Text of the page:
In 2023, the remittance sending countries in the G20 sent nearly $200 billion in remittances
According to the World Bank, “one of the most important factors leading to high remittance prices is a lack of transparency in the market. It is difficult for consumers to compare prices because there are several variables that make up remittance prices.” Today, providers can tell consumers their transfers are “free”, include “0% commission” or cost just a low fixed fee of $5. In reality, however, the biggest cost is hidden in an inflated exchange rate. This means it’s more expensive for remitters to send money and their loved ones end up with less than they bargained for.
Sandra Sequeira, Associate Professor of Development Economics in the Department of International Development, London School of Economics
How can countries get to the 3% target?
The United Nations Sustainable Development Goal 10c aims to reduce the cost of remittances to less than 3% by 2030.
To lower costs in line with the UN’s 3% target, more transparency in the market is necessary. Banks and foreign exchange providers must disclose the total costs in a single upfront amount, including fees at both ends and foreign exchange rate margins. Allowing for a truly competitive market to emerge will lead to lower prices.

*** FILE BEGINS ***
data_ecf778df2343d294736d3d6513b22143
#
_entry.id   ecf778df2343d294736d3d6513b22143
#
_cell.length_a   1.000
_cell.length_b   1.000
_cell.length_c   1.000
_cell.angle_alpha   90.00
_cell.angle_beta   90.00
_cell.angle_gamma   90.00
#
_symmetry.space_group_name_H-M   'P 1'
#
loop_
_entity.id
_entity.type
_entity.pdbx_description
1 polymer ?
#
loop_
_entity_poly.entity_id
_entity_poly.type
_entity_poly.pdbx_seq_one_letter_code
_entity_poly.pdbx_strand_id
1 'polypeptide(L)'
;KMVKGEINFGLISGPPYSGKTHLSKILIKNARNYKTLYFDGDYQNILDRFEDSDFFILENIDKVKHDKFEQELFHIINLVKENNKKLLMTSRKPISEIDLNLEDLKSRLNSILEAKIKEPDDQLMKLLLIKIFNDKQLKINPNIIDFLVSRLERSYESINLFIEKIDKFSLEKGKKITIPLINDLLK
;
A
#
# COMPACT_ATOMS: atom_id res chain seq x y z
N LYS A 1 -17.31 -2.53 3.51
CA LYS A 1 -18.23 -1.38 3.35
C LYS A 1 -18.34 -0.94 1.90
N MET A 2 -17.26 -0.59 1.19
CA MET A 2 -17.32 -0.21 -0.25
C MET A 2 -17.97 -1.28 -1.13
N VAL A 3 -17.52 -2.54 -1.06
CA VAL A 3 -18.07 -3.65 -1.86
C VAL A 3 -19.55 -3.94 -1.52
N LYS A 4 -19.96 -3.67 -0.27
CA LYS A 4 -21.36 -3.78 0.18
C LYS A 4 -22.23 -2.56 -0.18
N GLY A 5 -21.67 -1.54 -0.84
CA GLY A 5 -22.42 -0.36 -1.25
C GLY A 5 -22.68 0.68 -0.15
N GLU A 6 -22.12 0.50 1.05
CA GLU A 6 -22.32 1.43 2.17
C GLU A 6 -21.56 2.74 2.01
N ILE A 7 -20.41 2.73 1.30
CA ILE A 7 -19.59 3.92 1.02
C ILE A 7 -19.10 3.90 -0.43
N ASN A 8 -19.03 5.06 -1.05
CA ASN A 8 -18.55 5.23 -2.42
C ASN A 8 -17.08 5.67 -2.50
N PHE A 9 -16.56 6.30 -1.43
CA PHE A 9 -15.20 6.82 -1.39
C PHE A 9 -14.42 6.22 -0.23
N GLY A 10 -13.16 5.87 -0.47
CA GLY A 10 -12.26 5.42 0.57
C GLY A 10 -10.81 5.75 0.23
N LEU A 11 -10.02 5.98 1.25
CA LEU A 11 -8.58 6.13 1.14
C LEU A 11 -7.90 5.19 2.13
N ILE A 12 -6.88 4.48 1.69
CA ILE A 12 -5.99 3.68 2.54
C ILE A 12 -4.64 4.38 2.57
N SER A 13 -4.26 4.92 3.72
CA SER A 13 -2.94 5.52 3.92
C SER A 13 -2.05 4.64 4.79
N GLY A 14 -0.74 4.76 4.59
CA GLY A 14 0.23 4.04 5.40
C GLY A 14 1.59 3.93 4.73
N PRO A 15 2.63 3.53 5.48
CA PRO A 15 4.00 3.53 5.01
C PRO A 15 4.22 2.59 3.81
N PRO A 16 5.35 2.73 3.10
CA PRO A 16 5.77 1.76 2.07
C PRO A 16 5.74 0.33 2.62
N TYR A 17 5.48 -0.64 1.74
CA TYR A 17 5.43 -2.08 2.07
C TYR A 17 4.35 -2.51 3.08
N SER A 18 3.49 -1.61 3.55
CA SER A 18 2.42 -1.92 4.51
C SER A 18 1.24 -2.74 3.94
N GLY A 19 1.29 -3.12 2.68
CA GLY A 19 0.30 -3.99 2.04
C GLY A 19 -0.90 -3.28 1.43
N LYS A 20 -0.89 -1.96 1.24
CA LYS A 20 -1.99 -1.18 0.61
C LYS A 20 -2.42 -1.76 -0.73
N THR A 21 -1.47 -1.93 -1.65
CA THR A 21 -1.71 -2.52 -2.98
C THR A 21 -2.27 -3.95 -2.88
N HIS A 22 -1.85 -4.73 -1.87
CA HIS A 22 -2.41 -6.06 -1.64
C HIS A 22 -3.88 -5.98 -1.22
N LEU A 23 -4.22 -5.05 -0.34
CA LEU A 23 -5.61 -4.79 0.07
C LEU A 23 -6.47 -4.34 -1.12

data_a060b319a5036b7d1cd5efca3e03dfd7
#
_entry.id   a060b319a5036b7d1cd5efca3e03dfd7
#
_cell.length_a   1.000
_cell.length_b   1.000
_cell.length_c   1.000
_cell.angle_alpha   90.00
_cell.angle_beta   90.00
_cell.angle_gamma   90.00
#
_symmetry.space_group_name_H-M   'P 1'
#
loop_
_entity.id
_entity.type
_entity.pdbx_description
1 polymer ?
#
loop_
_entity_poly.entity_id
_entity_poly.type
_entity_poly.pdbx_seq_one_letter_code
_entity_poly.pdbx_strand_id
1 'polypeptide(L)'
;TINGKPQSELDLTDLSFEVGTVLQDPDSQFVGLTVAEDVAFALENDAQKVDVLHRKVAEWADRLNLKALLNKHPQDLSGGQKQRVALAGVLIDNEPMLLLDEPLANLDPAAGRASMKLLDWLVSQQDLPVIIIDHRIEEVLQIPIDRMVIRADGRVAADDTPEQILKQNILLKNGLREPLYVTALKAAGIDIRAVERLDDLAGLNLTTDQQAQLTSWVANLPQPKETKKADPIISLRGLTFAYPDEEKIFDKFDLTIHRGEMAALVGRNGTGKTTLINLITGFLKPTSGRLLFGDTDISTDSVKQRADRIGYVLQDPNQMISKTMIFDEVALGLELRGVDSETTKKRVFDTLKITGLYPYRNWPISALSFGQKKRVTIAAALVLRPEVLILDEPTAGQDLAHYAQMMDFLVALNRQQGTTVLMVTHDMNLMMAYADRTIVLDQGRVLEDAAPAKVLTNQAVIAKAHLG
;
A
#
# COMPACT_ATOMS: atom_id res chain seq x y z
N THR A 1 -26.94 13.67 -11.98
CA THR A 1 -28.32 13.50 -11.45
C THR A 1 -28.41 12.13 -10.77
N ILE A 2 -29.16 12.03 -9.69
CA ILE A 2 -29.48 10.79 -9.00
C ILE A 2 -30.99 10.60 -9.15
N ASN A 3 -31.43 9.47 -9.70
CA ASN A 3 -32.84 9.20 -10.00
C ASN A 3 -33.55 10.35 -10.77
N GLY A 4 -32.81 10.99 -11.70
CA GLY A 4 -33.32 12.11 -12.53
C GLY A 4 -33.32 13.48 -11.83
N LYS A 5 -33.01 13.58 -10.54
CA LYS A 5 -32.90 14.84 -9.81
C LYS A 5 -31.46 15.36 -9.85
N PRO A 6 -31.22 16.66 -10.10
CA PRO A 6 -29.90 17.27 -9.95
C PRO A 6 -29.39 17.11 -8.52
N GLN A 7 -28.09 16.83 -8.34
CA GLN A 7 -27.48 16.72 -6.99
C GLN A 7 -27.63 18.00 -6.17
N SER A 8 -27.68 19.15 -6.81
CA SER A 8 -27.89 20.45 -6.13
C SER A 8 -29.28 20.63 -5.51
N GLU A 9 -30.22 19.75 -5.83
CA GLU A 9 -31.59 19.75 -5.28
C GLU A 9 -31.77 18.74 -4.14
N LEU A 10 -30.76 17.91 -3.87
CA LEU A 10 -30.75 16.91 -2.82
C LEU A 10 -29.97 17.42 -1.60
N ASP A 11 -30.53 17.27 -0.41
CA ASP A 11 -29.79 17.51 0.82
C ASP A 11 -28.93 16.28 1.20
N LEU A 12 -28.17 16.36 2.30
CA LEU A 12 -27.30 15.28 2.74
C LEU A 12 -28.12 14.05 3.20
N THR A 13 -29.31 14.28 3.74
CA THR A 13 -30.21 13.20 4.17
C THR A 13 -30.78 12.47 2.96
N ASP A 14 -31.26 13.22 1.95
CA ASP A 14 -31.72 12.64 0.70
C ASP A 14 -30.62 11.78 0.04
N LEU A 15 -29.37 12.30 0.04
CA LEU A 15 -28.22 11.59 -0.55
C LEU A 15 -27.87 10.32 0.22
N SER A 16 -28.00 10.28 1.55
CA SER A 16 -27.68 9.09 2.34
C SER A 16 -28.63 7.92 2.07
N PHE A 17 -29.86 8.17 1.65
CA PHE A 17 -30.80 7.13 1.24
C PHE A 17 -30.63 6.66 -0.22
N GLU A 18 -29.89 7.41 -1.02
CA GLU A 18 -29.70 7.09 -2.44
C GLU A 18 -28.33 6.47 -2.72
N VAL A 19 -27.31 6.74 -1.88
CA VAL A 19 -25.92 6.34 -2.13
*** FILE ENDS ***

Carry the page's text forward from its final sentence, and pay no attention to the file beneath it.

"As an early retired couple with strong ties to both Australia and Malaysia, international financial exchange plays a crucial role in our lives. My wife, a proud Malaysian, maintains strong connections to her homeland. Through our international transactions, we are able to provide direct support to her father in Malaysia and her mother in Indonesia. These connections reaffirm our commitment to family bonds that transcend borders.
I encountered hidden fees that impacted both my professional life and my family's finances. One area where these hidden fees had a significant impact was international transfers. Foreign exchange fees and undisclosed charges would often eat into a large portion of the transferred amount, leaving people frustrated. Even domestic transactions within Australia incurred unexpected fees, placing an additional burden on customers"